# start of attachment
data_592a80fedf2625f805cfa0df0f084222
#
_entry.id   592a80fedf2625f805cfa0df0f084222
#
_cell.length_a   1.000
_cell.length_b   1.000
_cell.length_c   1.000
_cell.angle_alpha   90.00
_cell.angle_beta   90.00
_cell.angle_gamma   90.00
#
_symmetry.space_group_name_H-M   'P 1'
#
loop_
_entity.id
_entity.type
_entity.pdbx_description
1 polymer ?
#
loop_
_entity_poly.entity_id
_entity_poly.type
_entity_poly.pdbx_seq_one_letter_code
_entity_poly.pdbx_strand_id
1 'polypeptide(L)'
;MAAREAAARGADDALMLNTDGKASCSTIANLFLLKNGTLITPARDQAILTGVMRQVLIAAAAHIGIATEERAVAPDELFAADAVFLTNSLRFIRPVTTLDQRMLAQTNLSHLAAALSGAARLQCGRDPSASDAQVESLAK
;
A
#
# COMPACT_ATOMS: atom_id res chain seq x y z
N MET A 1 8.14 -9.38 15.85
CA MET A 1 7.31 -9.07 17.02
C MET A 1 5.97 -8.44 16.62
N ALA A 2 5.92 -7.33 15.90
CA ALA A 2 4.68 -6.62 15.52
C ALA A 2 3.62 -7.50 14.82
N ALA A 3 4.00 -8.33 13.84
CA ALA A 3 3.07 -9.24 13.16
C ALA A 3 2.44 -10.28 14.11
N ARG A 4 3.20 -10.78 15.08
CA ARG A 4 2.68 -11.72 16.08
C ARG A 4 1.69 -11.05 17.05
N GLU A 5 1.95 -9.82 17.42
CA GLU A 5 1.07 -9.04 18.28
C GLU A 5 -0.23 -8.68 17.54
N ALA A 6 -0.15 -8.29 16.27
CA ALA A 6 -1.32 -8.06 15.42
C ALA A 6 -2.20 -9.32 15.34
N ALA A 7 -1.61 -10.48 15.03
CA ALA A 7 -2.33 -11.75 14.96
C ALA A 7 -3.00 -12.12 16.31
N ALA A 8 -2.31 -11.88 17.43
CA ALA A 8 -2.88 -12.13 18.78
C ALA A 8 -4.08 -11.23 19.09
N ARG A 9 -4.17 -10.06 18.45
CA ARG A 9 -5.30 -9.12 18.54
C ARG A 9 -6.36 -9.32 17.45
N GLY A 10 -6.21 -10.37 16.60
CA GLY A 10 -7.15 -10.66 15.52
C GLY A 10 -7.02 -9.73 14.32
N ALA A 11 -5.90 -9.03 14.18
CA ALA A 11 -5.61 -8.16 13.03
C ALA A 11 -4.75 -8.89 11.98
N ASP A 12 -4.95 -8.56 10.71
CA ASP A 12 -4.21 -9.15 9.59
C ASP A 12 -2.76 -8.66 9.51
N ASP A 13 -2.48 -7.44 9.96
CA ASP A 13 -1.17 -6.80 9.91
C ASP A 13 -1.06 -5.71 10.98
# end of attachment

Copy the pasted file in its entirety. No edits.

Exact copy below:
data_592a80fedf2625f805cfa0df0f084222
#
_entry.id   592a80fedf2625f805cfa0df0f084222
#
_cell.length_a   1.000
_cell.length_b   1.000
_cell.length_c   1.000
_cell.angle_alpha   90.00
_cell.angle_beta   90.00
_cell.angle_gamma   90.00
#
_symmetry.space_group_name_H-M   'P 1'
#
loop_
_entity.id
_entity.type
_entity.pdbx_description
1 polymer ?
#
loop_
_entity_poly.entity_id
_entity_poly.type
_entity_poly.pdbx_seq_one_letter_code
_entity_poly.pdbx_strand_id
1 'polypeptide(L)'
;MAAREAAARGADDALMLNTDGKASCSTIANLFLLKNGTLITPARDQAILTGVMRQVLIAAAAHIGIATEERAVAPDELFAADAVFLTNSLRFIRPVTTLDQRMLAQTNLSHLAAALSGAARLQCGRDPSASDAQVESLAK
;
A
#
# COMPACT_ATOMS: atom_id res chain seq x y z
N MET A 1 8.14 -9.38 15.85
CA MET A 1 7.31 -9.07 17.02
C MET A 1 5.97 -8.44 16.62
N ALA A 2 5.92 -7.33 15.90
CA ALA A 2 4.68 -6.62 15.52
C ALA A 2 3.62 -7.50 14.82
N ALA A 3 4.00 -8.33 13.84
CA ALA A 3 3.07 -9.24 13.16
C ALA A 3 2.44 -10.28 14.11
N ARG A 4 3.20 -10.78 15.08
CA ARG A 4 2.68 -11.72 16.08
C ARG A 4 1.69 -11.05 17.05
N GLU A 5 1.95 -9.82 17.42
CA GLU A 5 1.07 -9.04 18.28
C GLU A 5 -0.23 -8.68 17.54
N ALA A 6 -0.15 -8.29 16.27
CA ALA A 6 -1.32 -8.06 15.42
C ALA A 6 -2.20 -9.32 15.34
N ALA A 7 -1.61 -10.48 15.03
CA ALA A 7 -2.33 -11.75 14.96
C ALA A 7 -3.00 -12.12 16.31
N ALA A 8 -2.31 -11.88 17.43
CA ALA A 8 -2.88 -12.13 18.78
C ALA A 8 -4.08 -11.23 19.09
N ARG A 9 -4.17 -10.06 18.45
CA ARG A 9 -5.30 -9.12 18.54
C ARG A 9 -6.36 -9.32 17.45
N GLY A 10 -6.21 -10.37 16.60
CA GLY A 10 -7.15 -10.66 15.52
C GLY A 10 -7.02 -9.73 14.32
N ALA A 11 -5.90 -9.03 14.18
CA ALA A 11 -5.61 -8.16 13.03
C ALA A 11 -4.75 -8.89 11.98
N ASP A 12 -4.95 -8.56 10.71
CA ASP A 12 -4.21 -9.15 9.59
C ASP A 12 -2.76 -8.66 9.51
N ASP A 13 -2.48 -7.44 9.96
CA ASP A 13 -1.17 -6.80 9.91
C ASP A 13 -1.06 -5.71 10.98